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Whoa! Low-carb is expensive!

July 1st, 2012 at 08:40 am

As a matter of discipline, I did not shop until this morning, when it is actually the first of the month. My $300 has already been sorely compromised by my plan to go low-carb. (In a previous post, I talked about the book "Why We Get Fat," and my decision to go low-carb.) I spent $185 at the grocery. Now some of that is household goods and pet supplies -- I haven't split it out yet -- but even so that's a lot more than I've spent on food in a long time.

I was stocking up, and I grabbed everything that was meat and on sale. I also bought some low-carb ice cream, whole grain pasta and fresh low-carb veggies. I know I will have to do some filling in this month, but this should be the bulk of my shopping. It will have to be.

I'm going to have to learn how to do this more cheaply.

I also filled up the tank. Gas is only $3.49 a gallon, that will help the bottom line. I paid $35.

Yesterday I stayed home except for a short time I spent at a visitation. One of my co-workers lost her adult son -- so sad; it was just heartbreaking.

Otherwise, I spent the day cooking. I made two low-carb casseroles and carrot soup, which is not low-carb, but I had to use up the carrots. I'll eat it in small amounts. I watched a number of episodes of Grey's Anatomy on Netflix, read, and worked crossword puzzles. It was a scorching day, so no temptation to go outside.

No word on the condo; I'm just not thinking about it. This weather is making me uninterested in moving, anyway. Actually, I feel pretty lucky that I'm in air-conditioned comfort, with so much of the country out of power. I hope all of you are safe and cool today!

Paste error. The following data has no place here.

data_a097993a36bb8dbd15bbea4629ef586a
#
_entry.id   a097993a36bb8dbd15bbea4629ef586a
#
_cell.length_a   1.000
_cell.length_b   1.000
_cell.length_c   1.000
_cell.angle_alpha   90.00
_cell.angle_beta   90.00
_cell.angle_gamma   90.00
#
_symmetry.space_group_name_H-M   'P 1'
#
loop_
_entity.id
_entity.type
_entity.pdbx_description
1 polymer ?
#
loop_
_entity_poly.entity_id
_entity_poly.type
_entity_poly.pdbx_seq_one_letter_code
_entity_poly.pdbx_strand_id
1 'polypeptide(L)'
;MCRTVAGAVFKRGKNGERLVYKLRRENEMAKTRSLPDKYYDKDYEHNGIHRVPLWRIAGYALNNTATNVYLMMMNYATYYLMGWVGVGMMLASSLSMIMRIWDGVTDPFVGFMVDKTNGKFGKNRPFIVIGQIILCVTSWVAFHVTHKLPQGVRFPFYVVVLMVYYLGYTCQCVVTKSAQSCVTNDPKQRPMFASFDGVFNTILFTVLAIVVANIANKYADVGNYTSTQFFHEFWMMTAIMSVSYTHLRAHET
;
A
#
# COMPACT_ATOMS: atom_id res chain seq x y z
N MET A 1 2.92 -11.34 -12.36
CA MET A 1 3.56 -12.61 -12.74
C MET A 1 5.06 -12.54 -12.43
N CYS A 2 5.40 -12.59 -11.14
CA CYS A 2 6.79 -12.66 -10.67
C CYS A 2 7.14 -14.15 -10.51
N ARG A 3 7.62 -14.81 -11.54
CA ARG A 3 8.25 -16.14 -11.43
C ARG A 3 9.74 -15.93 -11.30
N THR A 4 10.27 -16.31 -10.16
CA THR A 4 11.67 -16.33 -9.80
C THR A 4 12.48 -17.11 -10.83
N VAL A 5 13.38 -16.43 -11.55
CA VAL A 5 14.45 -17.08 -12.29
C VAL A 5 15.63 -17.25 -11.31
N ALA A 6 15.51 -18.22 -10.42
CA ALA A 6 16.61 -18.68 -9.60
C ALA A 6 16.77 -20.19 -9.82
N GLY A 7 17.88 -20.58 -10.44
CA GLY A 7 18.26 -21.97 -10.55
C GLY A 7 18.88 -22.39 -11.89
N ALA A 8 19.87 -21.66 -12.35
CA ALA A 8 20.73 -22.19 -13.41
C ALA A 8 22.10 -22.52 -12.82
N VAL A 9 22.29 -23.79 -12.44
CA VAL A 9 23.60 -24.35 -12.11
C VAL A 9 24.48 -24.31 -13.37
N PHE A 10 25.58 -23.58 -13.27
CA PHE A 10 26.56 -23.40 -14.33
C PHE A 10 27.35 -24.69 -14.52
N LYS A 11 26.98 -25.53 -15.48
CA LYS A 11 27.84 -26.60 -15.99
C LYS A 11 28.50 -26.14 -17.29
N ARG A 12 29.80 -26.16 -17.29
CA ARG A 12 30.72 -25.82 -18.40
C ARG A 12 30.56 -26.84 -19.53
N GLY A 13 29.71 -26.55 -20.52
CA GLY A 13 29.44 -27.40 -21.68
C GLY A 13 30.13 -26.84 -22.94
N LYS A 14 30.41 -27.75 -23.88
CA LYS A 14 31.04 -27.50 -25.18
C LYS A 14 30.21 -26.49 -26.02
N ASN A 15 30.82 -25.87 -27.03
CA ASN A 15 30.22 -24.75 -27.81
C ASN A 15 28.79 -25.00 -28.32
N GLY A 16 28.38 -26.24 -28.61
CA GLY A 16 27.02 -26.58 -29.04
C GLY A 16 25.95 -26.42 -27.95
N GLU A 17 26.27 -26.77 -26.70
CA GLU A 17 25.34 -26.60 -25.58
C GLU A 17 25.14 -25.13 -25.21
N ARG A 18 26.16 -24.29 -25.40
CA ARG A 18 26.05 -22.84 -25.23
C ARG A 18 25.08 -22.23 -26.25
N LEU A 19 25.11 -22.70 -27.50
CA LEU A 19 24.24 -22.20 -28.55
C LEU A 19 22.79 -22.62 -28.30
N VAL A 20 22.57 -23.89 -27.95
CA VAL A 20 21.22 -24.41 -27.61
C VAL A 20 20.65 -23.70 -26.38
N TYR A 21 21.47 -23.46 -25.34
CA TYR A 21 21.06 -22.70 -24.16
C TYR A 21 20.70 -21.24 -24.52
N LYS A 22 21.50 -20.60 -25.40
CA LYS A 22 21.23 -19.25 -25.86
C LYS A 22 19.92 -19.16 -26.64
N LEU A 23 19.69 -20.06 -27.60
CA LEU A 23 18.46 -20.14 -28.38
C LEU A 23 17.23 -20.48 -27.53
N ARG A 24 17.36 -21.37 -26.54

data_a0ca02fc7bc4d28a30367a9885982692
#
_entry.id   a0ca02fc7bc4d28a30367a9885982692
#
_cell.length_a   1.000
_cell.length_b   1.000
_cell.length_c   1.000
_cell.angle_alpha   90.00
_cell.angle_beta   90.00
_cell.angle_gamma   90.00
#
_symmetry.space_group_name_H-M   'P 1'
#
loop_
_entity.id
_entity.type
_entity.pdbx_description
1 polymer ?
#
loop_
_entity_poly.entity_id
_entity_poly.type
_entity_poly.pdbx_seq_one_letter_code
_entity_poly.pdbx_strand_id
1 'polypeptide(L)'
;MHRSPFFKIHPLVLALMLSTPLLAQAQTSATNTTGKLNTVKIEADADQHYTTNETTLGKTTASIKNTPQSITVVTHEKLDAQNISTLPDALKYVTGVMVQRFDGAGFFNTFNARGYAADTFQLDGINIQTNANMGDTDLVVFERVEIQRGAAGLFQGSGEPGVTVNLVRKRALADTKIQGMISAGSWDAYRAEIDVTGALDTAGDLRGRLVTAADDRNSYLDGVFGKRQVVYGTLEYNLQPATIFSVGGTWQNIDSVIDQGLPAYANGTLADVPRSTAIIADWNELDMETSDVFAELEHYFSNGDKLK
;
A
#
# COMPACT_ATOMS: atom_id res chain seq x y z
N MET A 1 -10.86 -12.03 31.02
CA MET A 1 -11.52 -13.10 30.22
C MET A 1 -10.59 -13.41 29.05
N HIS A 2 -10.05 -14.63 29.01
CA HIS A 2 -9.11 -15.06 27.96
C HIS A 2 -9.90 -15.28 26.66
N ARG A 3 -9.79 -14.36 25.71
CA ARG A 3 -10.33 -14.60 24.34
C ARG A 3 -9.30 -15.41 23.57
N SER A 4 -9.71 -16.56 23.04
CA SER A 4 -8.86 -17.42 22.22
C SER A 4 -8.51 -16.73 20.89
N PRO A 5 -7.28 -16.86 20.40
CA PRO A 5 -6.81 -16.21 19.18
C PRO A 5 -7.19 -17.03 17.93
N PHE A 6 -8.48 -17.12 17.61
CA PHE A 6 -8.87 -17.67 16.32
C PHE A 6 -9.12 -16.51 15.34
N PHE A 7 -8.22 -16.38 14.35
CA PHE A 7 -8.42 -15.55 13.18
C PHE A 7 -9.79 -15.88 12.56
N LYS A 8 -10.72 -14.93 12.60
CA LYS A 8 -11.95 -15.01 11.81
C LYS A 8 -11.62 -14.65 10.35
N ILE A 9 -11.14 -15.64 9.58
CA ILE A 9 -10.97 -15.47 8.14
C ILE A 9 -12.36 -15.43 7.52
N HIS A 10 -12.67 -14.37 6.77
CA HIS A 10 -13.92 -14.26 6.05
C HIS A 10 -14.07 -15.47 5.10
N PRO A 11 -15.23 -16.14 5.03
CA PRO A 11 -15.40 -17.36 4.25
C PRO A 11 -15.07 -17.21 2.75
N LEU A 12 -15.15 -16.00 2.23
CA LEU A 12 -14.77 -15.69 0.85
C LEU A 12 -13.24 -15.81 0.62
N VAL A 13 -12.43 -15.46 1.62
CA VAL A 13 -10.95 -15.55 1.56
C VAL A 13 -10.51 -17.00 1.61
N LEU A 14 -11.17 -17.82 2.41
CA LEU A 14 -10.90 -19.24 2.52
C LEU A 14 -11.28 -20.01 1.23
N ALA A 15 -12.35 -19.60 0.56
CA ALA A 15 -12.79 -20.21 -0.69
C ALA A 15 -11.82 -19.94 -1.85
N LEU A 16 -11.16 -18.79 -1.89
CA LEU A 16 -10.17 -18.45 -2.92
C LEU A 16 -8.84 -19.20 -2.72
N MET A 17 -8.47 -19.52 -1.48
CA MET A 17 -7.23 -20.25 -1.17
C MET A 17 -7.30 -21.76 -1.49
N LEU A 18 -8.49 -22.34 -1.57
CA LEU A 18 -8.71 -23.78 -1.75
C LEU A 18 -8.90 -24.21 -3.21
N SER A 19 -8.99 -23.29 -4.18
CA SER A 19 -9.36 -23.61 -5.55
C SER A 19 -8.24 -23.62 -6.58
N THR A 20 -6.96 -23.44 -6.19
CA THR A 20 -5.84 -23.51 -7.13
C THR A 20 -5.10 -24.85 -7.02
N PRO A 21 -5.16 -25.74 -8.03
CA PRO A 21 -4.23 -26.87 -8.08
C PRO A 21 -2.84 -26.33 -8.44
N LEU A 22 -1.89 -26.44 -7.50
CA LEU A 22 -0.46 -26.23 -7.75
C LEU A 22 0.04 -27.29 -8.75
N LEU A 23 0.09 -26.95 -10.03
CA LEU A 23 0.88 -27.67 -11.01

1 Responses to “Whoa! Low-carb is expensive!”

  1. LuckyRobin Says:

    If you like cabbage it is one of the cheapest low carb veggies you can buy. Also radishes and green onions. Cucumbers will be in season soon and the price will drop like a rock. If you can get your hands on daikon radish, the long white roots that just so happen to be low carb, they are pretty econcomical. I like them both raw and cut into 1/4 inch circles, brushed lightly with olive oil, and sprinkled with parmesan cheese or chili powder (or both) and baked on a cookie sheet for about 15-20 minutes on 450 or until you can put a fork through them easily. Baking changes the flavor from hot to mildly sweet. I also make a sort of hashbrown with shredded diakon, green onion, and egg to hold it together then fry in olive oil. I don't really have a recipe for that, I just fry it until it looks done.

    I also have a low carb meatloaf I make that is a pound of hamburger, 4 eggs, handful of cheddar (1/4 cup), handful of parmesan (1/4 cup), one bunch of green onions, chopped and 4 cloves of garlic, minced. Mix well. I make it in the microwave in a stack cooker made by Tupperware so that all the meat fat drips down into the bottom, but it could easily be made in the oven like a traditional meat loaf. I used to make it that way when I had more time. That gives me six portions for about $4.

    Farm stands are popping up (not the more expensive farmer's markets) now and their produce tends to be a lot cheaper than other places. Also I have found that Trader Joe's often beats out any other grocery store for price.


    When protein cost was more of an issue I would watch the sales flyers like a hawk. I can still find chicken quarters on sale in the ten pound bag for .79 a pound about once every six weeks. Or .99 a pound for thighs or legs. Or whole chickens for .99 a pound. Just stock up when the price is cheap. Whole chickens I'd roast, pick off the meat and eat off for a week. I'd freeze half for the second half of the week.

    I find that starting the meal with plenty of veggies, salads, cabbage, etc. and then eating the protein fills me up faster and I eat less of the more expensive stuff.

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